Believe it or not, something that is occasionally still in use today and yet dates back as far as the 16th century BC (and possibly even earlier, though with no written records, we can’t know for sure). Yet again, when they first started to be used is in contention (like most of history, it seems), but they are all sure that the water clocks were first used at least by the 4th century BC in China.

As one of Neyem’s neighbors is based (somewhat not-so-loosely) on China, it would make sense that they would have these and possibly many. But what surprised me quite a bit was to find out that it was actually an Arab inventor & scholar (among other things, basically an earlier, Arab version of Leonardo daVinci), al-Jaziri, who was instrumental in advancing the water clock. He lived about 40 years after Choices takes place, but remember those liberties that we authors take? Well, I figured it was close enough.

So, what are water clocks? They are, essentially, a measured movement of water from one place to another. As the water moves, the person looking at the clock knows – again approximately – how much time has passed. The simplest water clocks were two pots – one higher than the other. The upper pot had a hole in it and the water flowed out into the lower pot. The level of the water in each of the two pots would indicate the general time.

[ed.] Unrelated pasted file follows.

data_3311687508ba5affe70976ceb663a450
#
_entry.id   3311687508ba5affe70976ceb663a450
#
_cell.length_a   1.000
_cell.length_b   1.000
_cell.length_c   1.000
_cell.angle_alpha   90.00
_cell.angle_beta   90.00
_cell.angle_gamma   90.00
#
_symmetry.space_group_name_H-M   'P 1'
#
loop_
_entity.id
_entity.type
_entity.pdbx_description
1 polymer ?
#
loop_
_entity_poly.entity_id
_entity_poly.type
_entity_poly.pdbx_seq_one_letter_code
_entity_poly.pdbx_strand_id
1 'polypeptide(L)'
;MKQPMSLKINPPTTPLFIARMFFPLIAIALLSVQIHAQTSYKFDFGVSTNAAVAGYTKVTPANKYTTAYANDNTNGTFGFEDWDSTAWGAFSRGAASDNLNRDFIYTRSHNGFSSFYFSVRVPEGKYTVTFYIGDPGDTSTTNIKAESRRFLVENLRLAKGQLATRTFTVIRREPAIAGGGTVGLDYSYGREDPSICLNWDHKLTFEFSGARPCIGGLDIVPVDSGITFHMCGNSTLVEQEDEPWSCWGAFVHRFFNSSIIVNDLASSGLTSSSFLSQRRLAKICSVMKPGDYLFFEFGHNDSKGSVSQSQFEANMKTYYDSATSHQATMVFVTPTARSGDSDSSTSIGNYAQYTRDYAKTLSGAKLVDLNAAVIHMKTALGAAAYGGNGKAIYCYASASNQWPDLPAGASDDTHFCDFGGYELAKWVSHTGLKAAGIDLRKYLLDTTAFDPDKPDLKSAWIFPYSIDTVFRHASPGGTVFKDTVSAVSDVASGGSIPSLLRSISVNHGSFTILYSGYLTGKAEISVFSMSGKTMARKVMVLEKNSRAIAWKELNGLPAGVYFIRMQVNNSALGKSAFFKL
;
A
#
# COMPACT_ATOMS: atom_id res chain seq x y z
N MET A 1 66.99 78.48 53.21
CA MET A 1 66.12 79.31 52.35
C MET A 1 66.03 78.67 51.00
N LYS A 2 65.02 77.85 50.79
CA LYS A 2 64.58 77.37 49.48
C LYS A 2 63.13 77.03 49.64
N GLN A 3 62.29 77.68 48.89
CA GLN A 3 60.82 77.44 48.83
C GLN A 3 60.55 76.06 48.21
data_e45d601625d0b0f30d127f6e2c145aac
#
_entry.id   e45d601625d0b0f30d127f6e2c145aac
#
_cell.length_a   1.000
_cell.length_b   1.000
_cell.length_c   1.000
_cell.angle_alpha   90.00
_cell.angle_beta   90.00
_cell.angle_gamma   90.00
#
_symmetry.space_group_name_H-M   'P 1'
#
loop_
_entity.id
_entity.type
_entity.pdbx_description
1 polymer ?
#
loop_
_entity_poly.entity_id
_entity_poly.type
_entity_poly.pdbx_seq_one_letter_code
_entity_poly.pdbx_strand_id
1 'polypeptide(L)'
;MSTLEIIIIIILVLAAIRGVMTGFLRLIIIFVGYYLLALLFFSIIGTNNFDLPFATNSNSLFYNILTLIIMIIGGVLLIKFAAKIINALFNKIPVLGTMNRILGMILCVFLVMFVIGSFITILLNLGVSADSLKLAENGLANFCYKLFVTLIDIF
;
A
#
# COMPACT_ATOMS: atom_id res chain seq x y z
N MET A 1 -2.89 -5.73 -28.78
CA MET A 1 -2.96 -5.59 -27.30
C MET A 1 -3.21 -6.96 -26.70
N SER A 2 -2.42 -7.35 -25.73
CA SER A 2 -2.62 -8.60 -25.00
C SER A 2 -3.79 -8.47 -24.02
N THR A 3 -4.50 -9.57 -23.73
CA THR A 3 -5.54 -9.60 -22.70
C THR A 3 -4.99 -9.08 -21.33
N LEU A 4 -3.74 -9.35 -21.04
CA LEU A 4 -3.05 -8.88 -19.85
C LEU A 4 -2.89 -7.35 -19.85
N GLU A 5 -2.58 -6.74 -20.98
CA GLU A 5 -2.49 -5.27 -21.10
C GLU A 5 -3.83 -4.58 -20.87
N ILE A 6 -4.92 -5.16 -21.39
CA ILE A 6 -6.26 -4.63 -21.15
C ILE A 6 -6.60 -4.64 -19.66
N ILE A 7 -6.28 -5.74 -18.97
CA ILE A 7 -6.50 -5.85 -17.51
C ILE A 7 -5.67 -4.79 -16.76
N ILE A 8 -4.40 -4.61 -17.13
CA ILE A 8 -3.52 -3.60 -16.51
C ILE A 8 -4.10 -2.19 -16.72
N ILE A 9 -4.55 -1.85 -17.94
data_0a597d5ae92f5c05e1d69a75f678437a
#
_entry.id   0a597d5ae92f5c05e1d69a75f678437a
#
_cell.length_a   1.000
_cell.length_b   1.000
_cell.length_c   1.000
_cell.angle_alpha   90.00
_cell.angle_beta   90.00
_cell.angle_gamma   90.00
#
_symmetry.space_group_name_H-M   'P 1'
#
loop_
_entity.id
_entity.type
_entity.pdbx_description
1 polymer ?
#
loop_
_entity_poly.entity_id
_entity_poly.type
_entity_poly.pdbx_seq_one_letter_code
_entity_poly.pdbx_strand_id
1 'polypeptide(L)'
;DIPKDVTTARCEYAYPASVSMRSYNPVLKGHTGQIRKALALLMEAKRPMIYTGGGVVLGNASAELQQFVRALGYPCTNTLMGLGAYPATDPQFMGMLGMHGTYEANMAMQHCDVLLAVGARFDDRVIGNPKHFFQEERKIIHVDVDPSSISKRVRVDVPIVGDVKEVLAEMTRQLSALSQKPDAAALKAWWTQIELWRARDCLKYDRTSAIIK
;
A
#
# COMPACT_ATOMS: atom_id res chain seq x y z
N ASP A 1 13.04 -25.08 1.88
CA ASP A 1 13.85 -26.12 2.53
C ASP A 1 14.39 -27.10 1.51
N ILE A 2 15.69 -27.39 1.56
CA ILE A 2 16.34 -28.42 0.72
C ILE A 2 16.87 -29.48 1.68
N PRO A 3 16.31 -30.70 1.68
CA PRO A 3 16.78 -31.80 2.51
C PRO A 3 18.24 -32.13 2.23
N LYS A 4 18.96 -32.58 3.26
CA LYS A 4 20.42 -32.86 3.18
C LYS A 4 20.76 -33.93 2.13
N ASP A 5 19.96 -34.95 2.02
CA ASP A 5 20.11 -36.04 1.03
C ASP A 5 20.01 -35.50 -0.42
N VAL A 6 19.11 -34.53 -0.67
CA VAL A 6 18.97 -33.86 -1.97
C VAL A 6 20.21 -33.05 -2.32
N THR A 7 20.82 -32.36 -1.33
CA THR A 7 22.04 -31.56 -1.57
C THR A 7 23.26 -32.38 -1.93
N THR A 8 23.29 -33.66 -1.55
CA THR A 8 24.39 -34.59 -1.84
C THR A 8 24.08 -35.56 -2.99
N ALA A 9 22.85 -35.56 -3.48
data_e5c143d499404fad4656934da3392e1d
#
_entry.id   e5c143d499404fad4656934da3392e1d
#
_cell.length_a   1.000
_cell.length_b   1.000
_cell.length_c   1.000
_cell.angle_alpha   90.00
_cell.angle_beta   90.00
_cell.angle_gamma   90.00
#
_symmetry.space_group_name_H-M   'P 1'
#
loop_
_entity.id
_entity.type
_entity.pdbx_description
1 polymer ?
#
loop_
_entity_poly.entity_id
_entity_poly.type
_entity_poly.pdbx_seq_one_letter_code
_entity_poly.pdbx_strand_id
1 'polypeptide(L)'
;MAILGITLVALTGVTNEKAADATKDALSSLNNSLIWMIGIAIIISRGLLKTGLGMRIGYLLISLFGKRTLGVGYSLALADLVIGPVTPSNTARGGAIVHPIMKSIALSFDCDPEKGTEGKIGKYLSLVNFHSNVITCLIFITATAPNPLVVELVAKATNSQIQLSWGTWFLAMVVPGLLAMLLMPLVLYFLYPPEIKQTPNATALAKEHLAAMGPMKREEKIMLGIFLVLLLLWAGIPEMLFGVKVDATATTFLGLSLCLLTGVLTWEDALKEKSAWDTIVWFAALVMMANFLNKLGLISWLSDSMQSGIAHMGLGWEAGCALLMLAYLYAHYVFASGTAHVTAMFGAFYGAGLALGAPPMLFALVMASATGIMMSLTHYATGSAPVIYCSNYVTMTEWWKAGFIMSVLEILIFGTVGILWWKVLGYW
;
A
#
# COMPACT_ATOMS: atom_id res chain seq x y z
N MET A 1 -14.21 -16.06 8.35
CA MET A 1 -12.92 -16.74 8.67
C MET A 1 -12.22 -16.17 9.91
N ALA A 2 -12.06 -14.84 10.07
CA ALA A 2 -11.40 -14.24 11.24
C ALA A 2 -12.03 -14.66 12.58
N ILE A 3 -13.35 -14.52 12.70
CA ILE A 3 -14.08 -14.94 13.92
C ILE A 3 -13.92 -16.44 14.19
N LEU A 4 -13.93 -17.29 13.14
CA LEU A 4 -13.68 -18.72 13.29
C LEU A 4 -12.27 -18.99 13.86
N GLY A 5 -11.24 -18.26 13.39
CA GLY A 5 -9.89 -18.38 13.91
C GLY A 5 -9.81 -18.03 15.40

The design drastically improved as time went on and, in fact, it was al-Jaziri who was very instrumental in their change, becoming much more intricate with large gears, moving parts and more. When I started reading about them, I realized quickly that unless Mukesh paid to commission one or he was gifted with one in an effort to impress him, he wasn’t likely to see one built. (Mind you, Bathasar might just inspire something like that. Mukesh… not so much.) So they would have them, though they would likely be more simplistic.water clocks